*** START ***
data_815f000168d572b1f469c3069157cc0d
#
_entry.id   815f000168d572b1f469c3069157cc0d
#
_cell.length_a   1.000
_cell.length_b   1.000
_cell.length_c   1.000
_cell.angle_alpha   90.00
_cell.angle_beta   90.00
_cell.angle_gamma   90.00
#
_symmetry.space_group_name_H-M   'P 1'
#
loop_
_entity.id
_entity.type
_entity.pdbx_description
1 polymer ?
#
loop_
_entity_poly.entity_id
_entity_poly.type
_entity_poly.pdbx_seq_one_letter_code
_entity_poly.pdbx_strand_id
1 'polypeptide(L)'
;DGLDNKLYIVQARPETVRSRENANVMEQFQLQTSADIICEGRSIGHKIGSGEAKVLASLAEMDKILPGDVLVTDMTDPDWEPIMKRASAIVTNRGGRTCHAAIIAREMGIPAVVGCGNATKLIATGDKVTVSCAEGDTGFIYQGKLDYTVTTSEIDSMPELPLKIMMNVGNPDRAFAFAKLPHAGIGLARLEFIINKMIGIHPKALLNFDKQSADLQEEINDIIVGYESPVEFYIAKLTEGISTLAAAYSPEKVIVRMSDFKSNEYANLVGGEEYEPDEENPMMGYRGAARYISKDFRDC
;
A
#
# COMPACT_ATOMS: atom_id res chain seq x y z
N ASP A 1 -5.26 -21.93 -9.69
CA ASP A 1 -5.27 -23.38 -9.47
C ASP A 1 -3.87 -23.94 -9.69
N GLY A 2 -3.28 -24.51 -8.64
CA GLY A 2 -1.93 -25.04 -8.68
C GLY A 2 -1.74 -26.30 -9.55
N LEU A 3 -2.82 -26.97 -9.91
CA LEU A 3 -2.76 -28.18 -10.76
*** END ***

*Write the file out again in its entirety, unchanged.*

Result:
data_815f000168d572b1f469c3069157cc0d
#
_entry.id   815f000168d572b1f469c3069157cc0d
#
_cell.length_a   1.000
_cell.length_b   1.000
_cell.length_c   1.000
_cell.angle_alpha   90.00
_cell.angle_beta   90.00
_cell.angle_gamma   90.00
#
_symmetry.space_group_name_H-M   'P 1'
#
loop_
_entity.id
_entity.type
_entity.pdbx_description
1 polymer ?
#
loop_
_entity_poly.entity_id
_entity_poly.type
_entity_poly.pdbx_seq_one_letter_code
_entity_poly.pdbx_strand_id
1 'polypeptide(L)'
;DGLDNKLYIVQARPETVRSRENANVMEQFQLQTSADIICEGRSIGHKIGSGEAKVLASLAEMDKILPGDVLVTDMTDPDWEPIMKRASAIVTNRGGRTCHAAIIAREMGIPAVVGCGNATKLIATGDKVTVSCAEGDTGFIYQGKLDYTVTTSEIDSMPELPLKIMMNVGNPDRAFAFAKLPHAGIGLARLEFIINKMIGIHPKALLNFDKQSADLQEEINDIIVGYESPVEFYIAKLTEGISTLAAAYSPEKVIVRMSDFKSNEYANLVGGEEYEPDEENPMMGYRGAARYISKDFRDC
;
A
#
# COMPACT_ATOMS: atom_id res chain seq x y z
N ASP A 1 -5.26 -21.93 -9.69
CA ASP A 1 -5.27 -23.38 -9.47
C ASP A 1 -3.87 -23.94 -9.69
N GLY A 2 -3.28 -24.51 -8.64
CA GLY A 2 -1.93 -25.04 -8.68
C GLY A 2 -1.74 -26.30 -9.55
N LEU A 3 -2.82 -26.97 -9.91
CA LEU A 3 -2.76 -28.18 -10.76